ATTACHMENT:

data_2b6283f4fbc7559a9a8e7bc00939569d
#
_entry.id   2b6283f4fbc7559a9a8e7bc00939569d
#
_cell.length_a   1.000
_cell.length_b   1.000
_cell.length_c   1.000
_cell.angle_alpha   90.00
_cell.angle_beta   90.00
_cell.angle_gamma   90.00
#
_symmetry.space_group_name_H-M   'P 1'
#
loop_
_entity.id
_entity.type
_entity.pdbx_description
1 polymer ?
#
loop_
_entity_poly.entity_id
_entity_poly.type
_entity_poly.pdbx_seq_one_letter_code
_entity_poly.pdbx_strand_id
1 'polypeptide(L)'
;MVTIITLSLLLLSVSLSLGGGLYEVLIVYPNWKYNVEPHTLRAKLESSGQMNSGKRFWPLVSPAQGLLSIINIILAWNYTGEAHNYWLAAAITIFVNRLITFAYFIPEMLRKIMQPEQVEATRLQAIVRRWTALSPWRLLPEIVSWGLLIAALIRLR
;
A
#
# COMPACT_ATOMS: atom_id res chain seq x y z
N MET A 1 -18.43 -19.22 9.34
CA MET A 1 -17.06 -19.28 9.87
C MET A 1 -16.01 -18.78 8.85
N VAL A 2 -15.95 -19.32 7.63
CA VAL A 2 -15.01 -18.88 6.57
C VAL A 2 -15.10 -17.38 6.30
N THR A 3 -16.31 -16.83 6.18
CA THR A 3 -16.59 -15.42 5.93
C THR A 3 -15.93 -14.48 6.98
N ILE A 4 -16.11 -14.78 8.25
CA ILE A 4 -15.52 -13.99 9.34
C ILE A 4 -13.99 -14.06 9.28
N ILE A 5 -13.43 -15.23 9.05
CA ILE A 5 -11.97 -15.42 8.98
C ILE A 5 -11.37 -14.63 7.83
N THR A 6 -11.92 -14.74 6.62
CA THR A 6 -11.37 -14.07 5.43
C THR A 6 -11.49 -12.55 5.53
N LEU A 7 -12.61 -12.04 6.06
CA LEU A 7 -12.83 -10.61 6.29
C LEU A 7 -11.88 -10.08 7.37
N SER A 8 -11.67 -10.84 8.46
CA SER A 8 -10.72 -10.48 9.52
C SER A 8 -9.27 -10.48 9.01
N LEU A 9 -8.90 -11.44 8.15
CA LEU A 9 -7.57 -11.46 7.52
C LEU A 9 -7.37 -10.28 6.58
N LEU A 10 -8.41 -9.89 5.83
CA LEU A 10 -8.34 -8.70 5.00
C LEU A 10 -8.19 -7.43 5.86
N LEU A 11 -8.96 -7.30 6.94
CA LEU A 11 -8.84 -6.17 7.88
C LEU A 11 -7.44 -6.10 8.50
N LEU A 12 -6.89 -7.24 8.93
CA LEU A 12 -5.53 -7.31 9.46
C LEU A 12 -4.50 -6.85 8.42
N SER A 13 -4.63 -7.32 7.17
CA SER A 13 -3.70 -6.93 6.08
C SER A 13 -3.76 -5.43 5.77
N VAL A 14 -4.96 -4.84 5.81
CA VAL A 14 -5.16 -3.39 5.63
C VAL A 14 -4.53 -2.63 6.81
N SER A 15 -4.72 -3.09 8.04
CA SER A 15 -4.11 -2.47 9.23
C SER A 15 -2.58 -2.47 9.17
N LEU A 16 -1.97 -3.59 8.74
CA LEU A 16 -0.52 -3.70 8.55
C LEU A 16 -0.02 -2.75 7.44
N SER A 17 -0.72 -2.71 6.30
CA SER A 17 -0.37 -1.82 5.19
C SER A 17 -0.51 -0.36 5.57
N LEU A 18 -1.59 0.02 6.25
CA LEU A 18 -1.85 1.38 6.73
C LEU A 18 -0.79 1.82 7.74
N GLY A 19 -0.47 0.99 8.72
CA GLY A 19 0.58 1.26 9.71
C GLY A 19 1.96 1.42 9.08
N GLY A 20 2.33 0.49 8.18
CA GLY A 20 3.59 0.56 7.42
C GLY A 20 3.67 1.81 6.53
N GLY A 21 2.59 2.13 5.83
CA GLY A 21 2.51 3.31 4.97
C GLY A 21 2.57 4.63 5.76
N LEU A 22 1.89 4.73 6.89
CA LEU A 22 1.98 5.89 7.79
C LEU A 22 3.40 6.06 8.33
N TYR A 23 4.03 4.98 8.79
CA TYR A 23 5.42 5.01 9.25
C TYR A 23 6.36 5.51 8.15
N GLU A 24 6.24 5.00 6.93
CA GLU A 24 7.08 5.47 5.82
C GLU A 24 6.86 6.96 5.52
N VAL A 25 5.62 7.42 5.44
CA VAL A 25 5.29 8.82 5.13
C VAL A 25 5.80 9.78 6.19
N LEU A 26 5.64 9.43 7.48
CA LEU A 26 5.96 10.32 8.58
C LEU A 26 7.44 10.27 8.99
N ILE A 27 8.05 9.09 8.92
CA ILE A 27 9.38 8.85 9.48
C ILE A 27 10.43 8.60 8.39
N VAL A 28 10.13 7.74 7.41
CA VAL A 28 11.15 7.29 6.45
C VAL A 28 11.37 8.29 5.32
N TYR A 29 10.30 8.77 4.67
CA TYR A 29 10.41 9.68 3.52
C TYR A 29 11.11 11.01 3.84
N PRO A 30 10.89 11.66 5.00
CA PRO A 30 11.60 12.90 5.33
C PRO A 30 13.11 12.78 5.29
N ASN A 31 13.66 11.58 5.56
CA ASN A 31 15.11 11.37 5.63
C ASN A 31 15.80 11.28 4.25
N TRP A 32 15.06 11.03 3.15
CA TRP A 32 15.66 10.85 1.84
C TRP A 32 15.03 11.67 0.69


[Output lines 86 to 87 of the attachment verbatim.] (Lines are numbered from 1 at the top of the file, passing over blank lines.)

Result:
CA GLY A 19 0.58 1.26 9.71
C GLY A 19 1.96 1.42 9.08